“We will be making an announcement about long-planned changes to the approach in the near future,” the spokesperson said.

Katharina Lindmeier, senior responsible investment manager at NEST, added that it is important that all pension schemes play their part in pushing for net zero.

“At NEST we’re focused on delivering our climate change policy and seeking out opportunities to have a real-world impact, such as challenging companies in our portfolio to set ambitious net zero targets and investing more money directly into renewable energy projects,” she said.

A spokesperson for Mercer said: “Mercer receives numerous requests to participate in surveys, which often ask for varied and divergent information on its activities and as such, Mercer does not respond to all the survey requests it receives.

“Clearly, we have some homework to do in the next year to make sure all of the information and policies that MMMM’s [Make My Money Matter] researchers measure is easily accessible and robustly evidenced”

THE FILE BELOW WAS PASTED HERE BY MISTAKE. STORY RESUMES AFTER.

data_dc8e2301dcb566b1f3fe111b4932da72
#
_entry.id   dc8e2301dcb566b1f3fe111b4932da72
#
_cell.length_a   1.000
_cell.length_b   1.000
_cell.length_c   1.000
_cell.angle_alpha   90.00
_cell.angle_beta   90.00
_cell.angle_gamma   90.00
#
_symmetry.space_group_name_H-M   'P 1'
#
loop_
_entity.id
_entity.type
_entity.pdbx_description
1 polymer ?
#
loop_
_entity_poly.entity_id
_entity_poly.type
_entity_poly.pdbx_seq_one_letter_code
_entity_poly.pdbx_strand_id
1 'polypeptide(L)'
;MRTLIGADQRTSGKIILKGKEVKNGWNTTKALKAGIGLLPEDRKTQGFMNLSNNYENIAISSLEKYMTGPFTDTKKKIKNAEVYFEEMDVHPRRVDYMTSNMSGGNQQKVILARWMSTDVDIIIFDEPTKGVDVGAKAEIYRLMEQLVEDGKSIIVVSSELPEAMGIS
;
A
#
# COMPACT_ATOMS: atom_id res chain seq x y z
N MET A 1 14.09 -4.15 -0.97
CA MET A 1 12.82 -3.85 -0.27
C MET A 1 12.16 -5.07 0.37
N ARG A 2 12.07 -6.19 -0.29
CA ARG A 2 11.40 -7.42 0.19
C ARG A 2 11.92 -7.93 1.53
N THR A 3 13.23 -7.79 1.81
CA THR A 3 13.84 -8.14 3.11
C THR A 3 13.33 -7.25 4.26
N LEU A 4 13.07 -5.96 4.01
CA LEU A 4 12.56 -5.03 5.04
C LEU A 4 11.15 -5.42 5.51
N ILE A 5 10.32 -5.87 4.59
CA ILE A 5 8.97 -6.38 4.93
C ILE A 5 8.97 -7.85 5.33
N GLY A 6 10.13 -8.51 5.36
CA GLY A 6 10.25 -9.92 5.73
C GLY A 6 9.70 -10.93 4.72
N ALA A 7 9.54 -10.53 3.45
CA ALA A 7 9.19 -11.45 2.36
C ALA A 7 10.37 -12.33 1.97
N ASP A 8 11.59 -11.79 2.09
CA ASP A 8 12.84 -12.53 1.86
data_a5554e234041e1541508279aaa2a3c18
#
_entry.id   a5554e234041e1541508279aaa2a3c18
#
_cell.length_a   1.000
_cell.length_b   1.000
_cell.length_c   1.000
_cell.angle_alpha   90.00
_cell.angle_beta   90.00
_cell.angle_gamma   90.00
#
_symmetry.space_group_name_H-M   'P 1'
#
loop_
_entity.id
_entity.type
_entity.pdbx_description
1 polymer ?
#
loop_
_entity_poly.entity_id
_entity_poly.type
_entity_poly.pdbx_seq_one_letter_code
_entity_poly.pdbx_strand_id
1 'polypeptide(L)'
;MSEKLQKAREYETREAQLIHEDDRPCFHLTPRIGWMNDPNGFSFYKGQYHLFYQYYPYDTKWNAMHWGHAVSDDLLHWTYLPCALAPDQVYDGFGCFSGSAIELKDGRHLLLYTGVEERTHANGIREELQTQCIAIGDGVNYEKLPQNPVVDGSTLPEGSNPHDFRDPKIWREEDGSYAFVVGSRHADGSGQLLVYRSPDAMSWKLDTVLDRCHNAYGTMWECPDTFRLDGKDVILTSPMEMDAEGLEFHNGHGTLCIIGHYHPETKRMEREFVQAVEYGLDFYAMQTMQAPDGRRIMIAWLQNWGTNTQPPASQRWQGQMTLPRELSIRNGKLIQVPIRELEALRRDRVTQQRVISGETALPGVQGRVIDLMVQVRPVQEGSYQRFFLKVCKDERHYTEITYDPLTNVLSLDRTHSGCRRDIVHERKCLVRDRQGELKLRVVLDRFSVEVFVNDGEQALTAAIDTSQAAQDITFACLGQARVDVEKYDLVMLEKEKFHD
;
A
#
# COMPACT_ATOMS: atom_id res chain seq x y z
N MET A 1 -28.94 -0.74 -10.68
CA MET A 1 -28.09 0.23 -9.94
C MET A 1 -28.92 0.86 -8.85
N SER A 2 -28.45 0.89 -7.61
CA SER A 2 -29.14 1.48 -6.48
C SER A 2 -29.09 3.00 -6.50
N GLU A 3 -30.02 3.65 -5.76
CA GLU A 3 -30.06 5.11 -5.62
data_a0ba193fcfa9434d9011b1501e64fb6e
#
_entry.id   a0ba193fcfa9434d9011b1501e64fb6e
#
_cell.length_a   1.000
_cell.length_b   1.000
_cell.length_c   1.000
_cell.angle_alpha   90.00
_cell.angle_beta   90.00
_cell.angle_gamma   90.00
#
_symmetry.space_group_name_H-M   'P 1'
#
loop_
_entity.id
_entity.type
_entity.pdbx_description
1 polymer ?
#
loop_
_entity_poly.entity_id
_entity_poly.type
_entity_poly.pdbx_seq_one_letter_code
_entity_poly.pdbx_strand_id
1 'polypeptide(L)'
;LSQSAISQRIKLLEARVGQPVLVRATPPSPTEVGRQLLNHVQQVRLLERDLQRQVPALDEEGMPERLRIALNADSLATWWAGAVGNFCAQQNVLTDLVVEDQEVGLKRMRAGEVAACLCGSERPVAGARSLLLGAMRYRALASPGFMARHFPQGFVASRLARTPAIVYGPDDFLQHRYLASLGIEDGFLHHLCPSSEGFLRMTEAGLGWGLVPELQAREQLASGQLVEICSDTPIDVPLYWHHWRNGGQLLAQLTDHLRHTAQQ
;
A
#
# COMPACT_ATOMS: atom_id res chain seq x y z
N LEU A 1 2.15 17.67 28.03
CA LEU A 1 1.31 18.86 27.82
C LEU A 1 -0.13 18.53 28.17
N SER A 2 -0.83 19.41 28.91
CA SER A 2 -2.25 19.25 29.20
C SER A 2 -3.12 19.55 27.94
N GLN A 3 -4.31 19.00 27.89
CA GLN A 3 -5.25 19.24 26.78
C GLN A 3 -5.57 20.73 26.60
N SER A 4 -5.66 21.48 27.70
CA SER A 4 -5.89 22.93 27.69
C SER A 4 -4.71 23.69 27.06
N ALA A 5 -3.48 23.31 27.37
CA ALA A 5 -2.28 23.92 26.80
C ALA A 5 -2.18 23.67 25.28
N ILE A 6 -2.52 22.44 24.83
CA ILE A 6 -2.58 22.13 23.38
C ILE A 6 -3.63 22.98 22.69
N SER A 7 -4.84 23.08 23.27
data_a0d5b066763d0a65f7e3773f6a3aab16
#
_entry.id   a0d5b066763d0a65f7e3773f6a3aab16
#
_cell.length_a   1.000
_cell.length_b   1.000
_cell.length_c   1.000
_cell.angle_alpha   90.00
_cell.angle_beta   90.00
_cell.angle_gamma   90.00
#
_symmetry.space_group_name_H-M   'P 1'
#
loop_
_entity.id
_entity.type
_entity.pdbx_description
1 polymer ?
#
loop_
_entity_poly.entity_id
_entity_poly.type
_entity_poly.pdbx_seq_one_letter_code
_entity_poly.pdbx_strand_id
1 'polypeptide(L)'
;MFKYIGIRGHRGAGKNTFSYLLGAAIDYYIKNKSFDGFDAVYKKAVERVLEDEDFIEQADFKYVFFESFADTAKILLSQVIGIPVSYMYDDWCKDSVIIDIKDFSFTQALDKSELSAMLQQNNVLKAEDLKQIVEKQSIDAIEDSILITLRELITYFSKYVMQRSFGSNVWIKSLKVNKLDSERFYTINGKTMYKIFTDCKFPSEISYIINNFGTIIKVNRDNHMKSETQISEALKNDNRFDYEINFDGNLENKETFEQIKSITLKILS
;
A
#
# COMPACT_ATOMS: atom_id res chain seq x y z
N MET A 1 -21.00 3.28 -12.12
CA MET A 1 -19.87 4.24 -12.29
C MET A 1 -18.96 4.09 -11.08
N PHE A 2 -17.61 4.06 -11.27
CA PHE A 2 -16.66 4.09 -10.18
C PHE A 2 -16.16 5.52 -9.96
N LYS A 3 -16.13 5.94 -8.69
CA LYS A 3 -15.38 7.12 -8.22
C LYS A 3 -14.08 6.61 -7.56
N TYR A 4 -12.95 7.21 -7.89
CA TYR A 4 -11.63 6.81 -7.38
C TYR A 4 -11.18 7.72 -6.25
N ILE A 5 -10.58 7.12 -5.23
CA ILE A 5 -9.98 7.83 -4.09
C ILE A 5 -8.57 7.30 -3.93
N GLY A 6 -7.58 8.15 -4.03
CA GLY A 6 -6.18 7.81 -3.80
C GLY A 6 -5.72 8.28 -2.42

“Mercer appreciates that in this case its policy has resulted in an overall rating that is unreflective of its underlying activities. For more than 20 years Mercer has been at the forefront of sustainable investment research and is proud of the work it does with its clients.”

Hargreaves Lansdown, meanwhile, pointed out that it is not a defined contribution pension provider but a “self-invested personal pension provider”.